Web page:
July 1, 1999
Opening New Chapters
Jews mobilize to boost national and local literacy
The National Jewish Coalition for Literacy, which arrives in L.A. this summer, began with a dose of chutzpah.
Several years ago, Leonard Fein, the founder of Moment Magazine, heard President Clinton call for one-million volunteer reading tutors to help public school children in grades one through three. The state of public schools was so deplorable, Clinton said, that 40 percent of all students couldn't read at grade level.
So, Boston-based Fein, who believes Jews have a "surplus of literacy," made a chutzpahdik offer to an official high up in the Department of Education. "The American Jewish community will take responsibility for the first 100,000 volunteers," he said.
"But the minute I hung up the phone, I knew I had a tiger by the tail," he said. "I'd make a commitment on behalf of 'The Jews,' without any authority to make that commitment!"
Yet Fein, who is also the founder of Mazon: A Jewish Response to Hunger, knows how to pull a string or two. He coaxed endorsements from most every major Jewish organization, secured $125,000 in grants, convinced the Boston Jewish Community Relations Council to adopt the program locally, and eventually helped mobilize similar efforts in 25 cities from San Antonio to San Francisco.
Today, the National Jewish Coalition for Literacy has more than 3,500 participants, including doctors and teachers, teenagers and retirees who volunteer to tutor one child at least one hour per week. The program has reconnected assimilated Jews to the Jewish community and Jewish suburbanites to the inner-city. Of why the project has caught on, Fein says, "Jews are the People of the Book, for God's sake."
Jews may have largely abandoned the inner-city and are increasingly placing their children in private schools, Fein adds. But there is still an affection for the public schools that helped immigrant parents and grandparents become American.
In L.A., the literacy stakes are even higher, says Elaine Albert, the founding director of KOREH L.A., The Los Angeles Jewish Coalition for Literacy, which is based on the national program and is now recruiting volunteers. California schools test the second-lowest in the nation and 80 percent of public school children can't read at grade level, sources say. KOREH L.A. Coordinator Dan Rosenfeld, previously a science teacher at Manual Arts High School, says his former students could hardly read their textbooks. The problem is so bad that more than one-third of all L.A. Jewish children now attend private school, according to Gil Graff, executive director of the Bureau of Jewish Education of Greater L.A.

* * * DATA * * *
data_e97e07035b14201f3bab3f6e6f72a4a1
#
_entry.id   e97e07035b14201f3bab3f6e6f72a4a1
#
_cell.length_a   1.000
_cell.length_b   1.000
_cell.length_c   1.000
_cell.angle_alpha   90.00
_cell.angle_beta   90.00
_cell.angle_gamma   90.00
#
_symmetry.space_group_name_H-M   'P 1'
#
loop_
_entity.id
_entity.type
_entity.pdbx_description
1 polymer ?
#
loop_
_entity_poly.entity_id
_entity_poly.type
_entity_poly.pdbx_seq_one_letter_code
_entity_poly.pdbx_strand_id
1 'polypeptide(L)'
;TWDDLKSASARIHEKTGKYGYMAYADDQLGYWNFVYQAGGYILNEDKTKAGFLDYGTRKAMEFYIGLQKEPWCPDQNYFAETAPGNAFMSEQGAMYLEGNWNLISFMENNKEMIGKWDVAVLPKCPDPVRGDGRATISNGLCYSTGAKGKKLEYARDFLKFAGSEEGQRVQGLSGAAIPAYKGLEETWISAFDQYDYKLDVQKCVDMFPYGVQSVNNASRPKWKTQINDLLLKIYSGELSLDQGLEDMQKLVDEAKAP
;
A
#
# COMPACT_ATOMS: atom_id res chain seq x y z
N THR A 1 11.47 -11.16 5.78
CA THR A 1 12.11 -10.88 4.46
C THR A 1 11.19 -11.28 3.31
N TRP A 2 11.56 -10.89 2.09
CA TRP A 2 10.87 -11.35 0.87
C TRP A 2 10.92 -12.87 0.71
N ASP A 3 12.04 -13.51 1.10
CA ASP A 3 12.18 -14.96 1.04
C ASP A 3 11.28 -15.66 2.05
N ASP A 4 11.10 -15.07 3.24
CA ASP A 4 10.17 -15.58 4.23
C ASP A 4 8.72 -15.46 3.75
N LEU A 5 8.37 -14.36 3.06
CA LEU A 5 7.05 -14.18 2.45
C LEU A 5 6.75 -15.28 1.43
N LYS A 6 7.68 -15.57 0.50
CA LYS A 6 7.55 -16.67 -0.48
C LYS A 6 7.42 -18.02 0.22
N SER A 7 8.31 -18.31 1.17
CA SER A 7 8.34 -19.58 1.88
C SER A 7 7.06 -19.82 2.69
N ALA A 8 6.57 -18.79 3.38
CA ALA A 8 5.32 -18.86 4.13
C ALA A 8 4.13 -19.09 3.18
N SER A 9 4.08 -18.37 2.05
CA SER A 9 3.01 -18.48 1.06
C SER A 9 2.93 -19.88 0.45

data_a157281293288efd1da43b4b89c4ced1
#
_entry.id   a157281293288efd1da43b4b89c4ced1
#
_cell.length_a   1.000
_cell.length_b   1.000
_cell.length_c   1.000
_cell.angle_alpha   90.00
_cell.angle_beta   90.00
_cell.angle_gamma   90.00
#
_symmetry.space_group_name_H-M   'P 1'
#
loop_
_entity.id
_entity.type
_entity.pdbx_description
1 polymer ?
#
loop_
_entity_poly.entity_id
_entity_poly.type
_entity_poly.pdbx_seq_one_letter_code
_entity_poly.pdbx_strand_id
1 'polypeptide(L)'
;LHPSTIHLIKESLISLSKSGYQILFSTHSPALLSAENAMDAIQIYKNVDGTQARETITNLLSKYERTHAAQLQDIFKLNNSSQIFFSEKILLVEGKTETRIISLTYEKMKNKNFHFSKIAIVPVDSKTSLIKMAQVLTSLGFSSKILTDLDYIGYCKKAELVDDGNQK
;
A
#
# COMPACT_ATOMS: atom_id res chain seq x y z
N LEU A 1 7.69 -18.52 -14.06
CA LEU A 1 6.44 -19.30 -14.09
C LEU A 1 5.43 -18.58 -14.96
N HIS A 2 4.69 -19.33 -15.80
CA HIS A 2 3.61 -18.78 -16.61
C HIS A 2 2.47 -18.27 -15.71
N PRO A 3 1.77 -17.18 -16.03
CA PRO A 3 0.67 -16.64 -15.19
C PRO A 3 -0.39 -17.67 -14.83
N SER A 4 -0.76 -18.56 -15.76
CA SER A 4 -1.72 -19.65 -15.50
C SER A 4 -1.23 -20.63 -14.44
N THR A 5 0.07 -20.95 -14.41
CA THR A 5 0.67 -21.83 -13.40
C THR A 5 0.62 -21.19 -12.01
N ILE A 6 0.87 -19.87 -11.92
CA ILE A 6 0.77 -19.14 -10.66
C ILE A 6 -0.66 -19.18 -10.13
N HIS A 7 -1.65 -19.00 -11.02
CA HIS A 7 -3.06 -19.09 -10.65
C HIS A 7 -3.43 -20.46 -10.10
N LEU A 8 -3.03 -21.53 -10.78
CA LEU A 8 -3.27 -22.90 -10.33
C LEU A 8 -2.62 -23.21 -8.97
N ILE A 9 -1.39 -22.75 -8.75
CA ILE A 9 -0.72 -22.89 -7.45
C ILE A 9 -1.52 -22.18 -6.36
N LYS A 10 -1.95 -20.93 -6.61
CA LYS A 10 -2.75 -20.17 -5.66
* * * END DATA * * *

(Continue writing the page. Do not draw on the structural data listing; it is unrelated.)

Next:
So the L.A. JCRC of the Jewish Federation has taken action. "We adopted the literacy project because it responds to a pressing local need, and because it appeals to Jews who are drawn to the notion of tikkun olam," says Albert, director of JCRC's Urban Affairs Commission. "When we talk about black-Jewish or Latino-Jewish relations, we're usually talking about congressmen and public officials," Albert says. "KOREH L.A. is a way to make those relationships happen for everyday people."
The L.A. project already has a literacy partner, The Wonder of Reading, which renovates libraries and trains tutors for 33 public schools. And 57 Jewish organizations have signed on as coalition partners, from the Labor Zionist Alliance to (Orthodox) Young Israel of Century City. "It's the most broad-based Jewish coalition I've seen since the Soviet Jewry days," Albert says.
Of course, a skeptic might ask whether KOREH L.A. might be perceived as condescending, as the 'haves' patronizing the 'have-nots.' Albert doesn't think so. "It's a low-key endeavor, based on one reading partner and one K through third grader quietly working together in a library," she explains. "It's not a flashy, public display."
Moreover, Fein says, promising early evidence suggests that the program works. A study conducted by the literacy project in Louisville, KY, suggests that volunteers helped students improve their reading skills by an entire grade level, says Sandee Linker, the Louisville volunteer coordinator.
Fein, for his part, described his visit to the class of a grateful Boston teacher named Mrs. Moloney. The visit took place on a Friday, the day Jewish Day School students arrived to tutor Moloney's second-graders.
"It [was] something to behold the enthusiasm with which the children ... [greeted] one another, and to watch as some of the [Jewish] students, there being a shortage of chairs, [knelt] next to their younger partners and [helped] induct them into the world of books," Fein recalled in an essay. Amid the hubbub, Fein asked Moloney whether the weekly session was "more than fun" and "actually useful."
"I have 28 students in my class," she replied. "How much individual time do you think I can give them?"
To volunteer for KOREH L.A., call 323/ 761-8153, e-mail: literacy@jewish la.org.